Manning testifies of torture conditions in tiny cell

By on December 9, 2012

B. Manning

Pfc. B. Manning testified in a military court pre-trial hearing on Nov. 29 and 30 at Fort Meade, Md., about the horrendous prison conditions this whistle-blower had to endure, particularly in Kuwait and at the Quantico Marine Corps Base in Virginia. Pfc. Manning’s court-martial trial is scheduled to begin next February. Manning could face life in a military prison if convicted.

More than two and a half years ago, Manning was arrested in Afghanistan, accused of sending Pentagon and State Department documents to WikiLeaks, and transferred to Kuwait to spend two months locked in a tiny 6 foot by 8 foot cage. Manning testified: “I remember thinking, ‘I’m going to die.’ I thought I was going to die in a cage.”

Then the Army transferred Manning to the brig at Quantico Marine Base in Virginia, where the outrageous treatment continued for nine months. Manning testified about often being stripped naked, and kept in solitary confinement for 23 hours a day.

The brig commanders testified that all of this was a necessary “suicide watch,” even though military psychiatrists who examined Manning at Quantico testified that they told the commanders that this “watch” was not necessary. The United Nations Special Rapporteur on Torture has called Manning’s treatment “cruel and unusual” and amounting to torture.

A reporter from the progressive website “Democracy Now” spoke with WikiLeaks founder Julian Assange, who has obtained sanctuary in the Ecuadorean Embassy in London. Assange said:

“There’s a question about who authorized that treatment. Why was that treatment placed on him for so long, when so many people — independent psychiatrists, military psychiatrists — complained about what was going on in extremely strong terms? His lawyer and support team say that he was being treated in that manner, in part, in order to coerce some kind of statement or false confession from him that would implicate WikiLeaks as an organization and me personally.”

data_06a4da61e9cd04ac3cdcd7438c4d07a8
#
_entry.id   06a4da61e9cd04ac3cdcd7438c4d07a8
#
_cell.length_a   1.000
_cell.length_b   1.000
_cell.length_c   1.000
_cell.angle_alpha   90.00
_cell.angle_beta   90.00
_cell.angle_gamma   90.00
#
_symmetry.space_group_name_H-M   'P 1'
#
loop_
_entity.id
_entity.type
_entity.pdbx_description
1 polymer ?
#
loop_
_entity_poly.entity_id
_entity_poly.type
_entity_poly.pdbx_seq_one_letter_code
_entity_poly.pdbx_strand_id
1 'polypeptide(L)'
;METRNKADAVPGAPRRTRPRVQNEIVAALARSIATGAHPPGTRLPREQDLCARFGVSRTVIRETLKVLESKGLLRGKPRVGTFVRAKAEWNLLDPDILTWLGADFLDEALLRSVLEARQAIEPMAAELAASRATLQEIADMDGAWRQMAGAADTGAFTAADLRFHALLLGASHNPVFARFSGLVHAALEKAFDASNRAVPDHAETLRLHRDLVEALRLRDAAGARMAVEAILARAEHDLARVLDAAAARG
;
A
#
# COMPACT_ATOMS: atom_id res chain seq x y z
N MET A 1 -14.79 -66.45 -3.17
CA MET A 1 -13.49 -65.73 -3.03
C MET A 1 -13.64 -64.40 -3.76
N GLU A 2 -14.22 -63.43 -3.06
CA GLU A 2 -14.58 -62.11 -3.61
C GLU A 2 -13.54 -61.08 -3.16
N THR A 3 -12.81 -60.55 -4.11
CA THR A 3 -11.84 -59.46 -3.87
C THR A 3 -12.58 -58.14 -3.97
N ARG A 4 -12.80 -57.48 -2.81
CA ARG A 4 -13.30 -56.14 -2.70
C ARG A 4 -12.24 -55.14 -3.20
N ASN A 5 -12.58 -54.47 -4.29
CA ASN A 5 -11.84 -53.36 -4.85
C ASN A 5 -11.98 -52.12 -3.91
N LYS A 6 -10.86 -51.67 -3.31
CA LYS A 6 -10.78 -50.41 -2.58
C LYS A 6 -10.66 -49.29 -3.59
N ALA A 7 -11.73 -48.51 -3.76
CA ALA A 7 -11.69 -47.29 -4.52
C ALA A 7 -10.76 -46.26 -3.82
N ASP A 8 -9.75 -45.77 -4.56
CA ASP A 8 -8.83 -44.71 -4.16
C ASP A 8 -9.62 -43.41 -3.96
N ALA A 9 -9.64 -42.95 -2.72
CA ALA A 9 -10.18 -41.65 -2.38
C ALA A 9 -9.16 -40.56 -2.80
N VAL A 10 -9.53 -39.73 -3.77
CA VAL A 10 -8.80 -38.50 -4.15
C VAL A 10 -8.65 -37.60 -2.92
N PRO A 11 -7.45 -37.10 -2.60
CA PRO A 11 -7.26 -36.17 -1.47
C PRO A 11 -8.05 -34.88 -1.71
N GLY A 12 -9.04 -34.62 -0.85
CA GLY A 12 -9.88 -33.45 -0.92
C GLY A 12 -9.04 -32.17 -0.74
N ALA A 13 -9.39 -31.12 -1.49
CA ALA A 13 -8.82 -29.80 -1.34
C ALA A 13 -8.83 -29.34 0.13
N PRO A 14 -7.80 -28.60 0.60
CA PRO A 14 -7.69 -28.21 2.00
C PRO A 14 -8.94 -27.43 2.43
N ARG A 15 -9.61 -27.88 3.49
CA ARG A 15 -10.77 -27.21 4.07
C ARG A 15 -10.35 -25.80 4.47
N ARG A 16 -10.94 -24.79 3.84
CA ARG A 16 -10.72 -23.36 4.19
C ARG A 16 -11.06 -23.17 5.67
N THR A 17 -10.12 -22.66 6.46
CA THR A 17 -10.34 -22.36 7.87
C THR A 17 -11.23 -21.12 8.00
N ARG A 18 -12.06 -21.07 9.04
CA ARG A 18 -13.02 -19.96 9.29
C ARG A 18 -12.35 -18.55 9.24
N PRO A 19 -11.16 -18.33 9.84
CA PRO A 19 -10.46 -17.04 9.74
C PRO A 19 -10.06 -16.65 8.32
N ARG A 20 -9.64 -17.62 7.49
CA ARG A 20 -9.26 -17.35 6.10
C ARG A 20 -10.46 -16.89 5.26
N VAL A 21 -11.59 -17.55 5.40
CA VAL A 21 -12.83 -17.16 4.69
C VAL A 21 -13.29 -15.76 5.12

Manning’s defense team asserts that this horrendous treatment constitutes such a travesty of justice that Manning should be released immediately.

Manning’s lawyers also presented motions to modify and eliminate many of the charges against him. The military judge will rule on these motions.

Of course, Manning and the defense team are completely justified in using any legal maneuver they deem necessary. But it must be clear to all progressives that Private Manning’s so-called “crime” was to refuse to silently obey illegal orders. U.S Army Field Manual 27-10 incorporates the Nuremberg Principles into military law, among them Principle IV: “The fact that a person acted pursuant to an order of his government or of a superior does not relieve him from responsibility under international law, provided a moral choice was in fact possible to him.”

Since the Obama administration took office in 2009, it has refused to even investigate, let alone prosecute, the false imprisonment, torture and other war crimes committed by the George W. Bush administration, and has continued the occupation and war in Afghanistan to this day.

To prosecute and torture Private Manning for allegedly disclosing secrets of the U.S. government about its culpability in acts of torture and wars and other U.S. human rights violations does indeed itself constitute a war crime. It must be stopped! Free Private Manning now!

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